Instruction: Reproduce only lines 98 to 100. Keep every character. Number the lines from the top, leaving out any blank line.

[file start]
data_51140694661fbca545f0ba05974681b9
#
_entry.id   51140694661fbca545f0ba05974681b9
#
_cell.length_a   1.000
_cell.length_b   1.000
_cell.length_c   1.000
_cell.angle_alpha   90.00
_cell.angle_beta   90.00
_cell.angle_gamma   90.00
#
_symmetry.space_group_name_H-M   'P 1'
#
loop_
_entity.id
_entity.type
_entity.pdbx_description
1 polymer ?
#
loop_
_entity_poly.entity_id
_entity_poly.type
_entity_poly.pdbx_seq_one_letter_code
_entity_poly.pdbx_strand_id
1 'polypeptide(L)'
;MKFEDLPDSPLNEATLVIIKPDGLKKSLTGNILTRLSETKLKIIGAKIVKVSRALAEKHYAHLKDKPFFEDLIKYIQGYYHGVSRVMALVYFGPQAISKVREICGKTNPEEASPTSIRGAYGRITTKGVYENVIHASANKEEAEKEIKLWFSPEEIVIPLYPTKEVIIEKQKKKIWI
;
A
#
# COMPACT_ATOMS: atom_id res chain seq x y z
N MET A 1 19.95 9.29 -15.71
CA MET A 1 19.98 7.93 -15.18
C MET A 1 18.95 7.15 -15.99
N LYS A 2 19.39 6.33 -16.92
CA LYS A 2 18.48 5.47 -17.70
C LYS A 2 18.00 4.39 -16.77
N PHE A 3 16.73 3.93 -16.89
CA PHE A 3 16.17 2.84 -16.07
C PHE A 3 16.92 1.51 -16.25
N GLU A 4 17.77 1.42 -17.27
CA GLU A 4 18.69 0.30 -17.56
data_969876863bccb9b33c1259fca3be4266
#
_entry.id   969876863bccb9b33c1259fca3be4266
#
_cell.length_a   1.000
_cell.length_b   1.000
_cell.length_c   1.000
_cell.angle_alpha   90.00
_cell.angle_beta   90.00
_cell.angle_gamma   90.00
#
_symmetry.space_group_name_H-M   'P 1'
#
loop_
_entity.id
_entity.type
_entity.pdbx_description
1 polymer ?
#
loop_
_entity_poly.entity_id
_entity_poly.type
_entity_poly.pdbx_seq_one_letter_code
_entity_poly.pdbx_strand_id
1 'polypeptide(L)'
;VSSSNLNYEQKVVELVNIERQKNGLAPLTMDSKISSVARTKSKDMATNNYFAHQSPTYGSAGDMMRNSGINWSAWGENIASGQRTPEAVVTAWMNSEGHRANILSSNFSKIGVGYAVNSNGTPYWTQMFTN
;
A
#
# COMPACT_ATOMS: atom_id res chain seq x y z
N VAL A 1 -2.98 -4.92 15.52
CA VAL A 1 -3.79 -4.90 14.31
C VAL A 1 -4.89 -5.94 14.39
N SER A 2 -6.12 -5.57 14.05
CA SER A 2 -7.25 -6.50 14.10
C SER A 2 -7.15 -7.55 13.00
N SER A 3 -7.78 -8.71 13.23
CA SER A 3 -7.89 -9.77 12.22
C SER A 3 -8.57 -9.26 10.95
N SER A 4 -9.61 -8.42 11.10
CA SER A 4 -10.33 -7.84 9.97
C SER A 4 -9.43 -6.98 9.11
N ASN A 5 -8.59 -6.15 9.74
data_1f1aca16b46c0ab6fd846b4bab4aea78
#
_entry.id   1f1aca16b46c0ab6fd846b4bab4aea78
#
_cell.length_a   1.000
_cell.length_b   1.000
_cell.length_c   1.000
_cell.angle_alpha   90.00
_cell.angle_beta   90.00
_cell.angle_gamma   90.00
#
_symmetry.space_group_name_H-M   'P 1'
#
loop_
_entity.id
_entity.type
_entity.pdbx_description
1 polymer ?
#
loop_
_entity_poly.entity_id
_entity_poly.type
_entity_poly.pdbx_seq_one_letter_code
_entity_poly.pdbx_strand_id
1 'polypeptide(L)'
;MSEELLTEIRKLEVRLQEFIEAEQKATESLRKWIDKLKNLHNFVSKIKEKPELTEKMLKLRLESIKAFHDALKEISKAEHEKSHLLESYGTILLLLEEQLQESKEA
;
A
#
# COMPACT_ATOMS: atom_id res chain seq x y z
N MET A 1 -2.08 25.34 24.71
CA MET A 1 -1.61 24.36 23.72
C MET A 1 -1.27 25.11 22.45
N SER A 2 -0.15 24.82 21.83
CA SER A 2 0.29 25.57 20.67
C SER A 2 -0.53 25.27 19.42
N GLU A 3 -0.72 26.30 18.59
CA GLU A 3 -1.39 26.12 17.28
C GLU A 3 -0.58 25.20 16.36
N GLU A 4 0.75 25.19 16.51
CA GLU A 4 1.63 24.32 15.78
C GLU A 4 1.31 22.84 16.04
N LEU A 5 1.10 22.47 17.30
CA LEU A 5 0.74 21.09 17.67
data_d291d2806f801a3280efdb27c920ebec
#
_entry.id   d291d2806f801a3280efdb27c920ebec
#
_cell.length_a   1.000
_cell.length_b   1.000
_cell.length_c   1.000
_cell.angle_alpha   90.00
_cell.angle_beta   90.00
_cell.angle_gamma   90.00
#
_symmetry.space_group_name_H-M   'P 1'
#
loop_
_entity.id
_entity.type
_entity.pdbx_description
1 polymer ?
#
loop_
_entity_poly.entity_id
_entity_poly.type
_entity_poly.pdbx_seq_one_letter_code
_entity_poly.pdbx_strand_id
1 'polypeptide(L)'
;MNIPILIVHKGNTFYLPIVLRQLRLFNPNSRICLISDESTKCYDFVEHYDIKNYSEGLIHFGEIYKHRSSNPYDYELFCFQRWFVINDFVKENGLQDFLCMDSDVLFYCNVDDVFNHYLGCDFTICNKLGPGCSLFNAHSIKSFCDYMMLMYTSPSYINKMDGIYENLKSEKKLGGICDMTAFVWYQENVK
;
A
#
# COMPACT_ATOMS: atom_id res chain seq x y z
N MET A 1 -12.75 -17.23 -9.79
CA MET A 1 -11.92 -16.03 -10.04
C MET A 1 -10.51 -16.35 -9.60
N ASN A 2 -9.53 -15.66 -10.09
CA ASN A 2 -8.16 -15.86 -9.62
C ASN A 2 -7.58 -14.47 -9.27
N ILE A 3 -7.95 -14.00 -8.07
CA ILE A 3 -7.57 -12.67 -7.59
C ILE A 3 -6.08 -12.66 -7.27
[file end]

loop_
_entity.id
_entity.type